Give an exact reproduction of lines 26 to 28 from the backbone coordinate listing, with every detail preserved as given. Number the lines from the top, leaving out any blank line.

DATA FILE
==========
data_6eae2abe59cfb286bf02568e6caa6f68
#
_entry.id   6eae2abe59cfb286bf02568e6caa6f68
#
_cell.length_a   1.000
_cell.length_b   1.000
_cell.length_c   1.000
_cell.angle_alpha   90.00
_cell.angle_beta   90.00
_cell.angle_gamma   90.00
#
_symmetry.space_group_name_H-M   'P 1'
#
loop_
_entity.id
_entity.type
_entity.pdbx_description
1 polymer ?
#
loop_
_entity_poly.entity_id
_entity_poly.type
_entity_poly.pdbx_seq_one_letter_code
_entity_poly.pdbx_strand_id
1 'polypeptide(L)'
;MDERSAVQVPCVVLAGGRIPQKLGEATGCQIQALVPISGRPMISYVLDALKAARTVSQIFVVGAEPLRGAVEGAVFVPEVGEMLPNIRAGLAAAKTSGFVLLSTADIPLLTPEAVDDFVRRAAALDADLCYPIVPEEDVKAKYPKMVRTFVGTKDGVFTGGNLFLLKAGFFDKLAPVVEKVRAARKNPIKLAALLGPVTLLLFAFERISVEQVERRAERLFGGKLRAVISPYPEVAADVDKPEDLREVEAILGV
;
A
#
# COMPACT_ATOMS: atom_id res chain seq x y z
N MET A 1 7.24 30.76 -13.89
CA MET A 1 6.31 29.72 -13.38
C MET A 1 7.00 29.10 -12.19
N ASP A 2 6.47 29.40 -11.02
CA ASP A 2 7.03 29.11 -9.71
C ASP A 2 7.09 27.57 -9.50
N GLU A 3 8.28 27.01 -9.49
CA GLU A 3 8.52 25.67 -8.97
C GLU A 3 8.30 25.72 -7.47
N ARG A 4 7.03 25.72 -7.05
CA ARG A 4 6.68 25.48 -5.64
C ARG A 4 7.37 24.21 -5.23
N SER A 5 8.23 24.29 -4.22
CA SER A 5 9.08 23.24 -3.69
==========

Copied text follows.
;MDERSAVQVPCVVLAGGRIPQKLGEATGCQIQALVPISGRPMISYVLDALKAARTVSQIFVVGAEPLRGAVEGAVFVPEVGEMLPNIRAGLAAAKTSGFVLLSTADIPLLTPEAVDDFVRRAAALDADLCYPIVPEEDVKAKYPKMVRTFVGTKDGVFTGGNLFLLKAGFFDKLAPVVEKVRAARKNPIKLAALLGPVTLLLFAFERISVEQVERRAERLFGGKLRAVISPYPEVAADVDKPEDLREVEAILGV
;
A